7 Facts about the Portuguese artist Manuel Cargaleiro

7 Factos sobre o artista português Manuel Cargaleiro

This Wednesday, March 16, 2022, Manuel Cargaleiro, the master of Portuguese Lyrical Abstractionism celebrates his 95th birthday. the portuguese artist Manuel Cargaleiro created a striking language in the artistic world by combining ceramics and painting, through interplay between color, light and shadow. His works are strongly characterized by the use of geometry and abstract language, tending to be non-figurative with spontaneous and dynamic brushstrokes full of vibrant colors, which overlap the form, reducing the formality that characterizes the geometric elements. The exploration of color is one of the main characteristics of his work, as it reveals feelings and creates different spaces in a single composition. The influence of the traditional Portuguese tile is denoted, by the repetition of the quadrilaterals and the use of colors such as blue and white. In addition to painting and ceramics, Manuel Cargaleiro he also explored drawing, sculpture, tapestry and engraving. Discover more about Manuel Cargaleiro in this article.

1.It started with ceramics
He started playing with ceramics when he was still in primary school, at the home of a potter, José Trindade. Later he discovered painting, when he went to the School of Fine Arts.«I always felt the need to paint.» — Manuel Cargaleiro

2.Before Fine Arts, he studied Science.
Manuel Cargaleiro stated: «My father was a farmer, and his dream was that I would become a veterinarian or an agronomist. My brother was a veterinarian, but I was not an agronomist.”

Manuel Cargaleiro | P55 Magazine | P55.ART

3.While a student in Fine Arts, he was a teacher at the António Arroio School.
Manuel Cargaleiro account: In the second year, he held an exhibition of ceramics only at Galeria de Março, with José-Augusto França. As a teacher of painting and ceramics at António Arroio had retired at the time, they took the Minister of Education there, who was Francisco Leite Pinto, and he said “call this one”. I told them that I hadn't finished the course yet. “It doesn't matter; will be appointed by ministerial dispatch” (laughs). I was at António Arroio for a number of years. Several things happened, and at a certain point I made the decision: “My life is not about being a teacher, and I'm going to take a risk, I'm going to leave teaching”.

4. He lived on Rue des Grands Augustins, where Picasso lived.
They were practically neighbors. Pablo Picasso lived at number 7, and Manuel Cargaleiro in 19. They were next to each other but never formed a friendship.Manuel Cargaleiro recounted: «I was very friendly with Max Ernst, Jan Earp, Camille Bryen, Natalie Gontcharova, these surrealist painters and great artists, who were in the same Edouard Loeb gallery as I was. Now, with Picasso, no. I was with him several times, I went to openings of his exhibitions. But I never wanted to… I think Picasso surpasses everything. He was always working, and I was incapable of disturbing him.”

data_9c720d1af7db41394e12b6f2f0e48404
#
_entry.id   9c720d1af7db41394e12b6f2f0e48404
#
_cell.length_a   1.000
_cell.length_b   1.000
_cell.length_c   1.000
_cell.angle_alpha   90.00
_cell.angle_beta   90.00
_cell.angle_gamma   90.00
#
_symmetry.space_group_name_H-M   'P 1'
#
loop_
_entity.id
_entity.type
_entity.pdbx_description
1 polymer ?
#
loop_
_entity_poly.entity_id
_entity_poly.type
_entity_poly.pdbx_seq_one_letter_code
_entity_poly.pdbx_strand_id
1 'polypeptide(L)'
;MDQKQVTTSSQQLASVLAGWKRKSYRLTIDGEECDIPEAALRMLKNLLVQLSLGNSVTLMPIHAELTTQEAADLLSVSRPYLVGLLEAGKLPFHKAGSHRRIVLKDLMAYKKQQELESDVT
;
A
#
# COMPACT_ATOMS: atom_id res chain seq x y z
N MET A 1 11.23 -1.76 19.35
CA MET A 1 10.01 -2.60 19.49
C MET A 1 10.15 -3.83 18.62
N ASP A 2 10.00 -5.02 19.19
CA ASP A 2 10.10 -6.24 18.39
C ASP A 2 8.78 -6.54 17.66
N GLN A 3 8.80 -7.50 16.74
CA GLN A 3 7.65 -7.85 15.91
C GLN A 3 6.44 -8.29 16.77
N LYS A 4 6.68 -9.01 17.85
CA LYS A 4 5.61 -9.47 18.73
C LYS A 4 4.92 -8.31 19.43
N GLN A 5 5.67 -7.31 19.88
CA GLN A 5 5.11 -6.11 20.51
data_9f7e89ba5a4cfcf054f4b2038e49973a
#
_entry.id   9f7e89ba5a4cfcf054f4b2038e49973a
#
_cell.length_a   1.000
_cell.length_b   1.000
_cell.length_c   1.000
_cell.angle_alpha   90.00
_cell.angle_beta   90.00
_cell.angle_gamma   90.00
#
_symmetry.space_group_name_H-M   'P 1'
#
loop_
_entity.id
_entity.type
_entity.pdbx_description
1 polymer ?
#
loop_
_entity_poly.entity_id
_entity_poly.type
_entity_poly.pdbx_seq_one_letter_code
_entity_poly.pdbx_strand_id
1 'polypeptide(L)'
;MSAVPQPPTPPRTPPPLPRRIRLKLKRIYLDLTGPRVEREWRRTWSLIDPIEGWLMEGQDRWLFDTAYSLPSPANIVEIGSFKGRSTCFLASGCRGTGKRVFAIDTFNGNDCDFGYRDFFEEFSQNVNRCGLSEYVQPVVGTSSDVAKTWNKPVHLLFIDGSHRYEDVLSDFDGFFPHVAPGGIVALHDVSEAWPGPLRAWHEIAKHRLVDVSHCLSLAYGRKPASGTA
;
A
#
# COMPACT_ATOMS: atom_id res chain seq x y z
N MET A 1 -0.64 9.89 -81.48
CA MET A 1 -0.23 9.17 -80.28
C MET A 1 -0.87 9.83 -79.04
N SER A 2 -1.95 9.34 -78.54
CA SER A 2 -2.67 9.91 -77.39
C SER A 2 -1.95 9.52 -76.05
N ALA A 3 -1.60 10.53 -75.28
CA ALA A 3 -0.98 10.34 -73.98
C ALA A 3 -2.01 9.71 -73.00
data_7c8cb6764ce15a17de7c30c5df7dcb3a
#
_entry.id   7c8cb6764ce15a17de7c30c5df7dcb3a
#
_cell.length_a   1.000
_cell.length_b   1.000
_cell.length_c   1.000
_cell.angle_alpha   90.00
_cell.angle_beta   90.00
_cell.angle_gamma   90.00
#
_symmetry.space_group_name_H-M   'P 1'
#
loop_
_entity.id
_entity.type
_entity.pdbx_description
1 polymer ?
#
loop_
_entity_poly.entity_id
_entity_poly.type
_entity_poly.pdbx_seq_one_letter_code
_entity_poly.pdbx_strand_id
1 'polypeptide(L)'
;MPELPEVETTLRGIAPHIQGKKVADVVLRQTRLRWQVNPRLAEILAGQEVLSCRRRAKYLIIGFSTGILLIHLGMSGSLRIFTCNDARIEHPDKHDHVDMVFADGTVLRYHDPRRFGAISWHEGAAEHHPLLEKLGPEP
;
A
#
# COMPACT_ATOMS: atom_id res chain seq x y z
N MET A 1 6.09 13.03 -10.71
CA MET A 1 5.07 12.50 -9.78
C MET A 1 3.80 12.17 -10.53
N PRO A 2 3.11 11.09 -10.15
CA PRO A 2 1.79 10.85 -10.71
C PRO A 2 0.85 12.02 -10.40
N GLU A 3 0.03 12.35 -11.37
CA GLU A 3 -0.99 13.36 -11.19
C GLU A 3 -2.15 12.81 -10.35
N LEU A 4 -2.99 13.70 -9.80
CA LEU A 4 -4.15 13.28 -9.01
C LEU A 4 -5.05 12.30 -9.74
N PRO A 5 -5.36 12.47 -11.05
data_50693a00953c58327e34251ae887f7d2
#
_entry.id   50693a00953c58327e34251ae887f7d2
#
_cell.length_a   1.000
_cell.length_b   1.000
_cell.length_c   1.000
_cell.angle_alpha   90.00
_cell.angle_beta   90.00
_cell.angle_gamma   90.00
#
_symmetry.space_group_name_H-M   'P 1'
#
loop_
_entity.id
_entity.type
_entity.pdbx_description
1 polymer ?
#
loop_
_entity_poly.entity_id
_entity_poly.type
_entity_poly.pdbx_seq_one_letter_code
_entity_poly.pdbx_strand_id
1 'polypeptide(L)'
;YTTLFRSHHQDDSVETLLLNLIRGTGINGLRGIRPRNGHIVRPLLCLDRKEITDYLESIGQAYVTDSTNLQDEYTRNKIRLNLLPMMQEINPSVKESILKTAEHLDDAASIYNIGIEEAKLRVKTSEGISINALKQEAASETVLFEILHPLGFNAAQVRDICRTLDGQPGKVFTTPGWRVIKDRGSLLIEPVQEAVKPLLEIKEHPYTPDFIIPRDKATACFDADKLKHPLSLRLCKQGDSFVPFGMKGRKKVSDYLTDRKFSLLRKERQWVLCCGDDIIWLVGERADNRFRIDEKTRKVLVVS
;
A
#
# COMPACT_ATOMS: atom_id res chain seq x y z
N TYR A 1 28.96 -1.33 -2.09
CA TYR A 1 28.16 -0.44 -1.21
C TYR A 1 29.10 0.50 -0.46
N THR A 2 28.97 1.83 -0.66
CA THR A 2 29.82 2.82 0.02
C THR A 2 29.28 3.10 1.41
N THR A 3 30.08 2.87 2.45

5. Was a friend of Vieira da Silva It is Árpád Szenes and was part of the School of Paris in the 1950s
He went to Italy with a scholarship from the Italian state and, later, to France with a scholarship from the Gulbenkian, to stay and work at the Faiencerie de Gien ceramics factory. This location and the French capital itself gave him unique opportunities, at a time when Portugal was closed by the Salazar dictatorship. Paris was the center of culture and art during the 19th and 20th centuries, so many artists from different nationalities came together and shared ideas, being remembered by the denomination of Paris school. The Portuguese, Manuel Cargaleiro It is Vieira da Silva, were among the last artists to join this well-known school in Paris and also the last generation of the lyrical abstraction movement.

Manuel Cargaleiro | P55 Magazine | P55.ART

6. Defined himself as a “lyrical abstractionist”
According to the Portuguese artist, lyrical abstractionism is a simplistic definition of a graphic design that conveys a person's state of mind at a given moment. It's not an abstract thing, it's a real situation. When he paints and draws, he represents a sensation, and he tries to convey it.
«People, when they look at that, cannot see it simply as a decorative element: “Oh, it’s very beautiful, very decorative!”. That's little. A worker who is in the factory and repeats the same drawing thousands of times, that is abstractionism. By the way, the Paul Klee There is a sentence in one of his books that I find very interesting: “There are lines of sadness, lines of joy, lines of happiness…”. I mean, sensations can be transmitted by lines.» — Manuel Cargaleiro

7.A reference in Portuguese art since the mid-20th century
Painter and ceramist,Manuel Cargaleiro (Vila Velha de Ródão, 1927) is a reference in Portuguese art from the mid-20th century to the present day. He is one of the last painters to join the well-known Paris school and the lyrical abstractionist movement. His works can be found in various parts of the world, with a public work in Portugal at the Colégio Militar station, but also in Paris. In Italy, he fostered a special connection to the Italian city of Vietri Sul Mare, currently home to the Fondazione Museo Artistico Industriale. Manuel Cargaleiro

Manuel Cargaleiro | P55 Magazine | P55.ART

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